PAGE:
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E-book sales get crushed after prices go up on Amazon

Written by Andre Yoskowitz (Google+) @ 05 Sep 2015 11:58 User comments (3)

E-book sales get crushed after prices go up on Amazon Over the past few months, e-book distributors have been signing new deals with e-commerce giant Amazon, and you've likely noticed that the prices of e-books have gone way up, almost in-line with what a physical book sells for.
While the publishers were likely happy that they got to price gouge (and Amazon could no longer discount), revenues have already taken a huge hit so the publishers' strategy has unsurprisingly backfired.

Majors Hachette Book Group, HarperCollins Publishers and Simon & Schuster all reported major declining e-book revenue in the last quarter. Hachette, for example, saw e-books fall to just 24 percent of its U.S. net revenue for the first 6 months of 2015, compared to 29 percent a year earlier. The company also had a large 7.8 percent drop in revenue for the period.

On the other hand, most of the publishers have claimed that lack of blockbuster titles have been the cause of declines but that remains to be seen.

Source and image:
WSJ

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3 user comments

15.9.2015 18:41

The problem is simple: No one cares to subsidize nonexistent costs.

When you buy a book, you're buying a relatively complex, physical object. There are obvious costs anyone can recognize inherent in bringing ANY physical item to the consumer. If those costs don't exist (namely, all of the distribution costs of a book) then no one is going to be willing to pay the same as for a different format where the costs actually do exist.

In other words, distribution costs for an ebook are negligible, compared to a real book, and we all know it.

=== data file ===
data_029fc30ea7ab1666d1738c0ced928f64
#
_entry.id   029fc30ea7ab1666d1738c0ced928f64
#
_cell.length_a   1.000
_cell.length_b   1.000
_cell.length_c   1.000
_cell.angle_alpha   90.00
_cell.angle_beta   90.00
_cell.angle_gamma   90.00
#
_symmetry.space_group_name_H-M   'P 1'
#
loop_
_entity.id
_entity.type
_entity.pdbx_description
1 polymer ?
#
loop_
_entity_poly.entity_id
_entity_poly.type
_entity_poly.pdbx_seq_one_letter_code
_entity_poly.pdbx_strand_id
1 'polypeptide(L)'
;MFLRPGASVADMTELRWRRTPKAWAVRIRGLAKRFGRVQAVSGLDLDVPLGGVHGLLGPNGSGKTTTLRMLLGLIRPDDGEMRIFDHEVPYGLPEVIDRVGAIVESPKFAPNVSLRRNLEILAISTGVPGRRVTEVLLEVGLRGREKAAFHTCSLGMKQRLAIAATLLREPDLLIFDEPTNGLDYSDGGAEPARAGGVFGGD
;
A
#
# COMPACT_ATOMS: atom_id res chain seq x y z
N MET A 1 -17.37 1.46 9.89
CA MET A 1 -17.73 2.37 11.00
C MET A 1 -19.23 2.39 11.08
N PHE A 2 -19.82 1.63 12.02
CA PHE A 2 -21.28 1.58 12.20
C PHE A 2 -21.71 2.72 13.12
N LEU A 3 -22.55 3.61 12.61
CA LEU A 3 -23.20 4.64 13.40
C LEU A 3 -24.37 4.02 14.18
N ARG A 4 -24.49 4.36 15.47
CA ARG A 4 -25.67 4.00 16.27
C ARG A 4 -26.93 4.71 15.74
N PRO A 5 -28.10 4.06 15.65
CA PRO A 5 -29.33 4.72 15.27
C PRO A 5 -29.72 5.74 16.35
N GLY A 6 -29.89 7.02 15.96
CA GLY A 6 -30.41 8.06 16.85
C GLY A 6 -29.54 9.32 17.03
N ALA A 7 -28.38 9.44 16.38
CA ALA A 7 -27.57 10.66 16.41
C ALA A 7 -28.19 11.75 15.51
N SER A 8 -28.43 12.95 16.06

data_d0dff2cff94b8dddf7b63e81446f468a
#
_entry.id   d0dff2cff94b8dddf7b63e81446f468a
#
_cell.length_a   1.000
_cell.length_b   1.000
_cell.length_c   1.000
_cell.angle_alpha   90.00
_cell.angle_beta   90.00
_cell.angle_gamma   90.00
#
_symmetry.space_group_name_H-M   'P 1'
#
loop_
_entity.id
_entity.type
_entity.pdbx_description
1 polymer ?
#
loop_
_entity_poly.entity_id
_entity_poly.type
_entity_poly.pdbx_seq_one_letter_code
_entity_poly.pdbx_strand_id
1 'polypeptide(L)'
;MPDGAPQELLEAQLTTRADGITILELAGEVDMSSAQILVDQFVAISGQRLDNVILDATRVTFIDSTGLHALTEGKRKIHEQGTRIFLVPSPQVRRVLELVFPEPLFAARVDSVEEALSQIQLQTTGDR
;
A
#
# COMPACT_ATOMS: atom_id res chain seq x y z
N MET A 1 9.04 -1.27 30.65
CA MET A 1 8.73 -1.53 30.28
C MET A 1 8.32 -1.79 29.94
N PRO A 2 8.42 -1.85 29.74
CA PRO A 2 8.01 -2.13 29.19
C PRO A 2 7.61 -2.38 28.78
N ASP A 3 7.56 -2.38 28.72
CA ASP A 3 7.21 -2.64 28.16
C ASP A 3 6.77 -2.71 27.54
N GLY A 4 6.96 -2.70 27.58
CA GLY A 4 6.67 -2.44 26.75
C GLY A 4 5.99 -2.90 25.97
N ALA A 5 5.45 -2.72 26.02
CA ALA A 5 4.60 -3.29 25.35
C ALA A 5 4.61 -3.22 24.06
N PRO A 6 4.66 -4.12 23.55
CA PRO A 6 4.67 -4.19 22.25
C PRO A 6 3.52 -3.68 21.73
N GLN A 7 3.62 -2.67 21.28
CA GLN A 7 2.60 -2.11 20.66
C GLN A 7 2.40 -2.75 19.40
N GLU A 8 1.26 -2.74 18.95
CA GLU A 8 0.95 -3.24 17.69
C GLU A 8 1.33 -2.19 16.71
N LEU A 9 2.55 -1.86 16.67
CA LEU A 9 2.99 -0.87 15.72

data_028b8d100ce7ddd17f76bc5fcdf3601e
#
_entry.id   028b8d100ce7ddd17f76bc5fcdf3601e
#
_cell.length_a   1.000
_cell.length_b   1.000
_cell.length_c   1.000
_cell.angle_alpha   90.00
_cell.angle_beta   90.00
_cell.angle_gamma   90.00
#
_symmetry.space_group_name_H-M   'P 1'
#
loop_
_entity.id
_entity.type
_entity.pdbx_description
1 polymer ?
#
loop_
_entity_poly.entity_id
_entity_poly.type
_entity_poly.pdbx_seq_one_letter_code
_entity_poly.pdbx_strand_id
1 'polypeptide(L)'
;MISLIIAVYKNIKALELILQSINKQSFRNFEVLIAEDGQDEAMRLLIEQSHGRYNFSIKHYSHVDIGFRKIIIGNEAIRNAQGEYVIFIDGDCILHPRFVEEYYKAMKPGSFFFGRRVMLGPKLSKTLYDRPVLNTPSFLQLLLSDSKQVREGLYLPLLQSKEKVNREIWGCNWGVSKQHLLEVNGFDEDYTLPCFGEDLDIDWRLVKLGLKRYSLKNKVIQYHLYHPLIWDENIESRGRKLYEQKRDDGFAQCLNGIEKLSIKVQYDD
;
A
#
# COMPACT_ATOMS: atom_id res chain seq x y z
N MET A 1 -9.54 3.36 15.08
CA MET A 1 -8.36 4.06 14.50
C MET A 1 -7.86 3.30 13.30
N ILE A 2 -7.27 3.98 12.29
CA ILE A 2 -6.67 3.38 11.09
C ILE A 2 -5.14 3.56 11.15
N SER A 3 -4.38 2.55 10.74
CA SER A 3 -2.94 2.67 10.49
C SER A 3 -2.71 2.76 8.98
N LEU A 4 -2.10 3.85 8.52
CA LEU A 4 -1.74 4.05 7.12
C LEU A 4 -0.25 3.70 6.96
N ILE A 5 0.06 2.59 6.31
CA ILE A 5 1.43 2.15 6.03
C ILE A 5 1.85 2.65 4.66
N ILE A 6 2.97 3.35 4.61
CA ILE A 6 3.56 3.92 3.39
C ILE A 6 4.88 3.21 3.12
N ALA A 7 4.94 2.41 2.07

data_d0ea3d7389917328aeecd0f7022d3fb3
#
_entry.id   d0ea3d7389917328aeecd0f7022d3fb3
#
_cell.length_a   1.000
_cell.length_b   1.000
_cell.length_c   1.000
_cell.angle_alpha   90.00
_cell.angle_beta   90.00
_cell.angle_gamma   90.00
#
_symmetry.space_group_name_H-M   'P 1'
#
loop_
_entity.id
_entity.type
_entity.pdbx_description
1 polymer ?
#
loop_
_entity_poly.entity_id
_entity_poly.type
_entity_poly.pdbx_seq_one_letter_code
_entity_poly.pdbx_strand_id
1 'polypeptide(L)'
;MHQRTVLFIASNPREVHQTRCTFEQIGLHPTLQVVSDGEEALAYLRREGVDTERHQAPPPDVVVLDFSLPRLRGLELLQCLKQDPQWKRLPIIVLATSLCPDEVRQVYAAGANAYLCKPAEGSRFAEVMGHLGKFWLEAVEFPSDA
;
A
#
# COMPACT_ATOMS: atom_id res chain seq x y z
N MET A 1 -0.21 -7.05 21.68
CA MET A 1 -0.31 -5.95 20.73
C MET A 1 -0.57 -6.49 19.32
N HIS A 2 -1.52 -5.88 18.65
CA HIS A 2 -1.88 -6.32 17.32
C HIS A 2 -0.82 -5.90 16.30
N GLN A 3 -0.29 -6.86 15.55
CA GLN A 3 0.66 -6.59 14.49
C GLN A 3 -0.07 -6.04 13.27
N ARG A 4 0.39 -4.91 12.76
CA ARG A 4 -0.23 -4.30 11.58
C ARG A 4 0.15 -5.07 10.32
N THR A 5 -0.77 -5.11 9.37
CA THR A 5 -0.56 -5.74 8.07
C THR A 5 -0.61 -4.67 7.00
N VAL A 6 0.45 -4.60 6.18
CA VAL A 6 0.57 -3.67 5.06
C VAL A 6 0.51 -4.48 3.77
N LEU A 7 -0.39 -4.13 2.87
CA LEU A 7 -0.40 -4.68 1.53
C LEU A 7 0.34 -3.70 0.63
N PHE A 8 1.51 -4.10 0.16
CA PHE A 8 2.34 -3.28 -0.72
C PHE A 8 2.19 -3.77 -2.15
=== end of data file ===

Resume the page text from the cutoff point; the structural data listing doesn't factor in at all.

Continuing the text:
29.9.2015 18:55

I remember a while back there was an issue with ebook price fixing. Having ebooks nearly the same price as a physical book is insane. People only started flocking to ebooks when it was substantially cheaper than the physical counterparts. If I had the choice of paying 10 bucks for a physical book or between 7-10 for an ebook I would go for the physical copy every time. I might have to utilize other sources for my ebook needs again...

This message has been edited since its posting. Latest edit was made on 09 Sep 2015 @ 18:57

311.9.2015 15:03

the choir seems to be here.
i have long said that lower price means higher profits. but have you seen what they are blaming it on? NO BLOCKBUSTERS!
A blockbuster isn't defined by the content of the book but by the masses that read the book. if you decide to charge what it costs to feed me for a week to read your 6 hour book, i might decide to spend an extra 45 minutes eating my dinner instead.

sure you need a competent writer to write a passable book but $25 - $40 for a book is ridiculous, and as already pointed out elsewhere, an eBook has very little expense after it is available for sale. while fixed costs for printing, storing, mailing, and taking back returns can be a substantial percentage of the ridiculous price asked on a physical book, I doubt it is over one penny for an eBook. (although, with the sales drop because of the price increases, the cost is spread over fewer eBooks so it may have gone up a cent or two)

if you find yourself a "blockbuster" at $40 a book I'm betting you will make more by selling the eBook at $2.99 After all if fifteen people say yes to an eBook you've made $45 and if the book is good enough to pay $40 for paper copy then you will easily find 40x, 60x, 100x as many people willing to read it in a digital form


qazwiz is qazwiz everywhere. If you see me say HI!

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